Everything you need to know about personal injury claims
How long do I have to make a personal injury claim?
Personal injury claims must be settled or issued at court within three years from the date of your accident. If you have not suffered a personal injury but have sustained other losses, then your claim must be issued at court within six years from the date of your accident.
If a child has suffered an injury, their claim must be issued at court within 3 years of their 18th birthday. If these periods are missed, it will mean that you will lose your right to claim damages and you will receive no compensation from the other side for your injuries and losses.
How long will my claim take?
At this stage, it is impossible to give a realistic estimate of how long it will take to settle your claim. A straightforward claim can be settled within six to eight months, but others may take a lot longer. A claim can take longer to settle if liability is disputed or if you have suffered complicated injuries. If your claim has to go to court, it will probably be listed for a final hearing within 9 months of us issuing the procedures.
How much am I likely to get?
It is impossible to say how much you will get until the medical report and all aspects of the claim have been looked at. When any offer of settlement is made, we will let you know the amount and give you advice as to whether this amount is too low or just right. While there are no fixed amounts for injuries, there are past reported cases and judicial guidelines which we consult to give us a good idea of what you should receive.
When will I receive my compensation?
It usually takes up to six weeks for the other side to pay your damages from the date you accept their offer. This is not a definite period, merely a guideline. It may be possible for interim payments to be made sooner, e.g. for repair costs, write off values, medical treatment.
How can I speed up my claim?
You can help things move quicker by returning any paperwork and providing any information we request in full. A common problem is that we have to wait for clients’ national insurance details. Please let us have this information at the outset.
Will I have to go to court?
The most common reasons why a claim is issued into court is that the other side is reluctant to admit fault or they admit fault, but fail to make a reasonable offer to compensate you. The court proceedings involve the issue of official court documents which then have to be served on the other driver or parties.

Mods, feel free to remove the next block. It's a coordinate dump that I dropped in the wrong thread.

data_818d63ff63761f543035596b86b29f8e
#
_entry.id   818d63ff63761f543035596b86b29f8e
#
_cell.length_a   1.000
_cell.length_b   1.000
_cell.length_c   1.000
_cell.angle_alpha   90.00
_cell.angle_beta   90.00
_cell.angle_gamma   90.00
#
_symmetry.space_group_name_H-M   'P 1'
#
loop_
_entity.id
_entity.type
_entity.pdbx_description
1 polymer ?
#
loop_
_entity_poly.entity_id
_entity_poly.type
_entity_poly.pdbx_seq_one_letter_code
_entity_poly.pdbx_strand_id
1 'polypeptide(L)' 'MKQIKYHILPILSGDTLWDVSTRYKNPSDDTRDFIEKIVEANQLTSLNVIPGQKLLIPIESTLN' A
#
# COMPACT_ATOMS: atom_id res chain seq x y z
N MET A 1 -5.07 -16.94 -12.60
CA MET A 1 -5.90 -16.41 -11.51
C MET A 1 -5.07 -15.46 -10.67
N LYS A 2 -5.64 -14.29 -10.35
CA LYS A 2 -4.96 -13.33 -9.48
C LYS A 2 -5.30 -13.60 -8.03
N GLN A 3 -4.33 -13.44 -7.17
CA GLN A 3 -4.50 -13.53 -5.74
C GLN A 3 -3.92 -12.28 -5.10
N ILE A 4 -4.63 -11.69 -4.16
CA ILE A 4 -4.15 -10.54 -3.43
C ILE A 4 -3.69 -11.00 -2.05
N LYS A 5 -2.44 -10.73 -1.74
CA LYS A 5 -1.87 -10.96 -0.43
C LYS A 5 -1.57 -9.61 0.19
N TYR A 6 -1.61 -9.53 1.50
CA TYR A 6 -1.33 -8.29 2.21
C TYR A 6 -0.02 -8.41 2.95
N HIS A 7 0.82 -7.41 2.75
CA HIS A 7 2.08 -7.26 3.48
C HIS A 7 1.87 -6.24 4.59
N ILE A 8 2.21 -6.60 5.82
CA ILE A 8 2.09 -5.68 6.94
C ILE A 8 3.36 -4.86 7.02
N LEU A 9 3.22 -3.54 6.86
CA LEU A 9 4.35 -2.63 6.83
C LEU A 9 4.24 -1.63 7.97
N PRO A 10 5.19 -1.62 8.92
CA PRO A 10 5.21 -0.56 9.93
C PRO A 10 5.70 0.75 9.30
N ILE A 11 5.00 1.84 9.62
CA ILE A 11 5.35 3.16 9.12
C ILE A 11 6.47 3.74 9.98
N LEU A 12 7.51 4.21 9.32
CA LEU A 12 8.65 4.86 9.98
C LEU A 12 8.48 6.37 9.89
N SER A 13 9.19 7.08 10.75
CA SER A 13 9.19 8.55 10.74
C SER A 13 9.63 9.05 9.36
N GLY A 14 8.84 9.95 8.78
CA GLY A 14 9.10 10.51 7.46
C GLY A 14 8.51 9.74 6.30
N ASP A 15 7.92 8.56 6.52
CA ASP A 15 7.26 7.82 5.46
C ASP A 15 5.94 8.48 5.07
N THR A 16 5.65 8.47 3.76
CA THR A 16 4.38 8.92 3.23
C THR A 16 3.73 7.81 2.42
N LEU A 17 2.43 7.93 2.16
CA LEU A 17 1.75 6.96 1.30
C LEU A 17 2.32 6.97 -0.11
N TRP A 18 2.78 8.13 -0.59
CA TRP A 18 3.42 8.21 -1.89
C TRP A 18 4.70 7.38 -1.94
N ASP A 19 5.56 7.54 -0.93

Once a case is issued, all parties must stick to a strict timetable laid down by the court. We will fully explain these procedures to you as your case progresses.
It is our policy to issue court proceedings at the earliest opportunity if it is clear that the third party is disputing the claim. We have found that simply issuing a case can prompt a settlement by the other side. Over 95% of claims never go to a Court hearing. It is very common for issued cases to be “settled” at some point prior to the hearing date.
I’ve had a road traffic accident. What happens if the third party is not insured?
If the third party is not insured, we will let you know immediately. In most cases it is possible to redirect your claim to the MIB (Motor Insurers’ Bureau). The MIB is an organisation set up to help the victims of untraced, uninsured and foreign drivers.
The MIB do charge an excess of £300 which is deducted from your special damages i.e. compensation you get which is not for personal injury or arising from the personal injury. The MIB pay ‘nominal’ costs to us if the third party is “untraced”. In these cases we would charge you a reduced fixed fee for our services and would propose to deduct this amount from any damages that you recover. We would then write to you as soon as we knew the third party was untraceable.
What are uninsured losses?
It is our job to recover your uninsured losses from the party who caused your accident. These are the losses that your own motor insurance policy does not cover. We will attempt to recover these losses quickly, whilst causing you as little disruption and inconvenience as possible. However, we do need your help to let us have as much necessary information as possible.
What are typical types of insured losses?
• Compensation for your personal injuries.
• Your vehicle repair costs. If you are insured third party only or third party, fire and theft then we can recover the cost of repairs to your vehicle. If your vehicle is rendered a total loss we will ask the other side to pay the pre-accident value as determined by an independent motor engineer.
• Replacement car hire charges whilst your car is under repair or off the road.
• The reclaim of your insurance excess.
• Storage and towing charges of your damaged vehicle.
• Loss of use claim whilst you are without a vehicle.
• Compensation for damaged belongings, clothing and medical expenses.
• Compensation for any loss of earnings whilst you are unable to work. Please note we will require documentation for proof of the above such as payslips and bank statements.
Can I get the third party’s insurer to pay for any losses?
You can, yes. However, if you have a fully comprehensive insurance policy but decide to ask the third party’s insurers to pay for the repairs/total loss value of your vehicle, you must be aware that this is very likely to take longer than if you used your own fully comprehensive insurance policy.